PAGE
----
(Corrects size of note market in the fourth paragraph
of story originally published Feb. 14.)
Nova Scotia is avoiding the Canadian equivalent of Libor while pricing the province’s latest variable-rate debt offering amid a widening probe into alleged market manipulation of benchmark interest rates.
“I would want the market to set the rate, not a group of individuals -- as we found out with Libor, it was set by what we believed to be a market but turned out to be a group of individuals who were colluding with each other,” Peter Urbanc, Nova Scotia’s treasurer, said in a phone interview today from Halifax. “Market participants, I think, on both sides would have a benefit from issuing through something that’s transparent and set by market, or the regulator.”
The province linked the sale of all three tranches of its impending C$475 million ($433 million) of floating-rate notes to the Canadian overnight repurchase agreement rate average, rather than the Canadian dealer offered rate, which is set from a survey of banks. CDOR is cited by the Bank of Canada as the benchmark for Canada’s C$95 billion market in floating-rate notes.
Benchmarks set by a poll of bankers who give estimates for what interest rates they will charge or receive have come under suspicion as some of the world’s largest banks have paid billions in fines for rigging the most important of these -- the London interbank offered rate. Canada’s federal government said this week it will step up regulation of financial benchmarks set by banks, which could include CDOR.
Unlike CDOR, the Canadian overnight repo rate average -- or CORRA -- is based on actual transactions collected and published by the Bank of Canada on its website. CORRA is the weighted average of the interest rates charged for overnight loans of securities conducted by designated interdealer brokers. If there are not enough transactions, the Bank of Canada sets the rate, Urbanc said.
“This CORRA, the nice thing about it is if there are not enough data points, it’s set by the Bank of Canada,” he said. “The Bank of Canada is the one setting that rate, not a group of 18 banks, so I like that, and I think the investor likes that too.”
Urbanc said this is the first floating-rate bond maturing in a year or more that has been priced using CORRA as the benchmark. Demand from investors, including CIBC Mellon Global Securities Services Co., prompted Nova Scotia to consider using CORRA, which also allowed the province to diversify away from other sources of short-term funding, he said. The new benchmark proved cost effective, he said.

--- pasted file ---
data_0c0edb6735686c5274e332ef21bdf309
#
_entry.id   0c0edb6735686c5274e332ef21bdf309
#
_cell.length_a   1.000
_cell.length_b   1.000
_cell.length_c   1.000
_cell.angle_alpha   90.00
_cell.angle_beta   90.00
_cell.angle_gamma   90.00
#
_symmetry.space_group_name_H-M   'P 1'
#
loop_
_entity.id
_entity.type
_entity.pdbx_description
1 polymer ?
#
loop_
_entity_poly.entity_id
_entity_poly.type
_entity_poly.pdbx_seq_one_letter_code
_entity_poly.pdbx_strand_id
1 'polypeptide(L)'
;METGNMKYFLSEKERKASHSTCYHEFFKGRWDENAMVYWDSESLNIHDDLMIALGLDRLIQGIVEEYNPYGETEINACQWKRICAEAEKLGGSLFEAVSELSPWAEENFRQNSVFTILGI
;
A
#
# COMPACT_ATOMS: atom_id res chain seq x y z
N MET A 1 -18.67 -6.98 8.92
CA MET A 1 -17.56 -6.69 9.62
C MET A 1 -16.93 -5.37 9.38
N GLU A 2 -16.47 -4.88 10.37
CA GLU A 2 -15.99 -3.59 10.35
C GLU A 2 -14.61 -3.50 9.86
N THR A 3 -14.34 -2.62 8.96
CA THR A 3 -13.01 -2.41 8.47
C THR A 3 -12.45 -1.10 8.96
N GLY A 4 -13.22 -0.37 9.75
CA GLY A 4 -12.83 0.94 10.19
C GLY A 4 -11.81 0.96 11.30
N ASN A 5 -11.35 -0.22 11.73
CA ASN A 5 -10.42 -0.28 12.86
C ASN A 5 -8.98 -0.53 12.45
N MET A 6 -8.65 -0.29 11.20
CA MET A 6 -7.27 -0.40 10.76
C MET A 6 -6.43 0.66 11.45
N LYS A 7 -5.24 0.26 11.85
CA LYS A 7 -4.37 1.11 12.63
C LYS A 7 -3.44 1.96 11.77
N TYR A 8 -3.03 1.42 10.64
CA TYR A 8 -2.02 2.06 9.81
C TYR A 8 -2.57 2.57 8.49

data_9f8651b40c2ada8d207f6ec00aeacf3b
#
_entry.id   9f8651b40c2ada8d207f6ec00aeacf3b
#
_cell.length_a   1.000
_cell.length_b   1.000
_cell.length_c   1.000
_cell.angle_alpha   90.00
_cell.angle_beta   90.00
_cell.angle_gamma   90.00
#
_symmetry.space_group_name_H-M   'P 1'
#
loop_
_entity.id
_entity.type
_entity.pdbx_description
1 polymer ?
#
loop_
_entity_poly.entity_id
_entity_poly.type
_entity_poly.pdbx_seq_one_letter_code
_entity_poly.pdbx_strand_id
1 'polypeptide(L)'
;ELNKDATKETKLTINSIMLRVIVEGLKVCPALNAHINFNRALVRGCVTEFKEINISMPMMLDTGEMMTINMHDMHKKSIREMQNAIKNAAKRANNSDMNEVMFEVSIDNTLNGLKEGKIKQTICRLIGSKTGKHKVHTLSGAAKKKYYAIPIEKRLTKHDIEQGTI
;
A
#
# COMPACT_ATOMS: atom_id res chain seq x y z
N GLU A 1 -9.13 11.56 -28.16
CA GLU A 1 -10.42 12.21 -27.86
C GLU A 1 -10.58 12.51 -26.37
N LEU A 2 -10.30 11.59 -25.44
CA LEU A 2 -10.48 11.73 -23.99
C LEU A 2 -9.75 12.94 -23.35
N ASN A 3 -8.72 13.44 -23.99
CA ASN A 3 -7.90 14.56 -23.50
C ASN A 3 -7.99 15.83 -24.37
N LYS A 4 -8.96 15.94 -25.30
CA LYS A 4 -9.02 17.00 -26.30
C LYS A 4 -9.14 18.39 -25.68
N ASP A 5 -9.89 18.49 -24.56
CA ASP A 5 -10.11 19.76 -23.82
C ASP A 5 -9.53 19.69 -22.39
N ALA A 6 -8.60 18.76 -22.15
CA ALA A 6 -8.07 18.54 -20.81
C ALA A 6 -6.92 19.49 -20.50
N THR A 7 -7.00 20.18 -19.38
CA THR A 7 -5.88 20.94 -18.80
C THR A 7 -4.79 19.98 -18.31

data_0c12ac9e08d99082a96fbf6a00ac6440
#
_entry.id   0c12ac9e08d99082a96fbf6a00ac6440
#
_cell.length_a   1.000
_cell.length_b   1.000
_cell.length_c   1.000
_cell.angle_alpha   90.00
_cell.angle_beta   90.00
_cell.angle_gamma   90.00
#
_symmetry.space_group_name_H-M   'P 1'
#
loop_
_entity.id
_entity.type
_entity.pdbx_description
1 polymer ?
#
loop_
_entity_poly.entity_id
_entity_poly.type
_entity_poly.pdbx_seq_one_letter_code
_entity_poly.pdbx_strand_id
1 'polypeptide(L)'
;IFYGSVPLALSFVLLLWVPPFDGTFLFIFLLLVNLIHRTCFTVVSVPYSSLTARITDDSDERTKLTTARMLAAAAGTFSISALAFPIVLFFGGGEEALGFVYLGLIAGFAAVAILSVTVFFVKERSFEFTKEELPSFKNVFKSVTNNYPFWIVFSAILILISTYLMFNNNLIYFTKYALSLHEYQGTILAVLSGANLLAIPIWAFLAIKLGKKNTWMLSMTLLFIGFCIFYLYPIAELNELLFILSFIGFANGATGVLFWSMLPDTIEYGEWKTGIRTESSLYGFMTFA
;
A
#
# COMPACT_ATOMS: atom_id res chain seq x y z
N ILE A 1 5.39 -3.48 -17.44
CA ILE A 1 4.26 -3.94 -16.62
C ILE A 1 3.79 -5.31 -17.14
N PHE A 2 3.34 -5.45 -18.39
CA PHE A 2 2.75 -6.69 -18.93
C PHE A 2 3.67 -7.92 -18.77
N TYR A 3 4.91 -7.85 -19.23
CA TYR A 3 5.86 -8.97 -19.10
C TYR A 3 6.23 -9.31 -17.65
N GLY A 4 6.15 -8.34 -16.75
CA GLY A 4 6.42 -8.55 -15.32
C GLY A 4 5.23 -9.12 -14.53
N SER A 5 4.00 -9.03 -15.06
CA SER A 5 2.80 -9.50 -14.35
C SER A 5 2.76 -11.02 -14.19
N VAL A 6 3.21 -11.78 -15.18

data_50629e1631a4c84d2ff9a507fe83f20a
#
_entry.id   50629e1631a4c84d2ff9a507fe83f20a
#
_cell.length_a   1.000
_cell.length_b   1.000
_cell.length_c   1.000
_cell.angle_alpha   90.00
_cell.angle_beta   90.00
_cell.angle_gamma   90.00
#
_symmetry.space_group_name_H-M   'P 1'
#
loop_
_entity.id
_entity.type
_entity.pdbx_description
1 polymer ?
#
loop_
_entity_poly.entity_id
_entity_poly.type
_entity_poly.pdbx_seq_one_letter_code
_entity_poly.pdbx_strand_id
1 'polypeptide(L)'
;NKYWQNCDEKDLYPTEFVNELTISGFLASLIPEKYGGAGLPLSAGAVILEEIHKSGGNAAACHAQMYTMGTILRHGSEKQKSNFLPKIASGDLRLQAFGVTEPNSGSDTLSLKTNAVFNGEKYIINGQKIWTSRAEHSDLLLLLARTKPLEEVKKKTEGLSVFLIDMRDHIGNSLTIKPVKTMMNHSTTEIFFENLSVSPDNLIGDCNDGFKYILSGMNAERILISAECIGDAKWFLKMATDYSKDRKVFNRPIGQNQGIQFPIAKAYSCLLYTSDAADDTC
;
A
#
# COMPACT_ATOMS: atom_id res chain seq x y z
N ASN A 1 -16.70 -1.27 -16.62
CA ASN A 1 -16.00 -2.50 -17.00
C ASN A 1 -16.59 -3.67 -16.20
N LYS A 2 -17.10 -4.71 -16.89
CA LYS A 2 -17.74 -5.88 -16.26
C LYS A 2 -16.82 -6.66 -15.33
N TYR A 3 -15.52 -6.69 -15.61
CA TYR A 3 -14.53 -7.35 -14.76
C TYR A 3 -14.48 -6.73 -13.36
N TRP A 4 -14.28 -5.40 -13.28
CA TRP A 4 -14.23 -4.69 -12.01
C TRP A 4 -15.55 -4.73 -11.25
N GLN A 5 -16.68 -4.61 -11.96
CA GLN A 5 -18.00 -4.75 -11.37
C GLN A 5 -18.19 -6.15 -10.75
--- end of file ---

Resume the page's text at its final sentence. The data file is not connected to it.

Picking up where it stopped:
Nova Scotia sold C$25 million of three-year notes to yield 21 basis points over CORRA, C$200 million of four-year securities yielding 33.5 basis points more and C$250 million of five-year debt to yield 41 basis points more than CORRA.
CDOR is the benchmark index for Canadian bankers’ acceptances with a maturity of one year or less, and is determined daily from a survey of nine market makers. Rates are submitted by banks that are issuers of banker’s acceptances in Canada, according to the central bank. CDOR is published daily at 10:15 a.m. by Reuters.
Bank of Montreal, Canadian Imperial Bank of Commerce, Deutsche Bank AG, HSBC Holdings Plc, Bank of America Corp., National Bank of Canada, Royal Bank of Canada, Bank of Nova Scotia and Toronto-Dominion Bank are the market makers.
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“CORRA is more transparent than CDOR, simple as that,” said Mike Gallaway, vice president of treasury investments at CIBC Mellon, and the lead investor on the deal, said by phone from Toronto. “It’s an evidence-based reference rate and there’s not as much evidence surrounding CDOR as there is with CORRA.”
Increased interest from Canadian authorities in CDOR contributed to his decision to look for another benchmark, Gallaway said.
The Office of the Superintendent of Financial Institutions, Canada’s bank regulator, said it is developing an enhanced oversight framework in a Jan. 13 letter.
“Global regulators have adopted principles to strengthen the integrity, reliability and oversight of financial benchmarks that are used in a wide variety of financial contracts,” the Federal government said in its 2014 budget released Feb. 11. “The government therefore proposes to introduce amendments to the Bank Act to provide a regulation-making authority that would apply to Canadian banks in their submissions to financial benchmarks.”
Firms including Barclays Plc (BCS:US) and UBS AG have been fined about $6 billion for manipulating Libor and related benchmarks. Prosecutors and regulators around the world are investigating whether firms colluded to rig rates to benefit their own derivatives trades. Ten people have been charged in parallel U.S. and U.K. criminal probes.
“If we want to have good governance and prudence you need transparency,” said Gallaway. “That will help make Canada’s financial system stronger and more well-regarded around the world.”
To contact the reporter on this story: Ari Altstedter in Toronto at firstname.lastname@example.org
To contact the editor responsible for this story: Dave Liedtka at email@example.com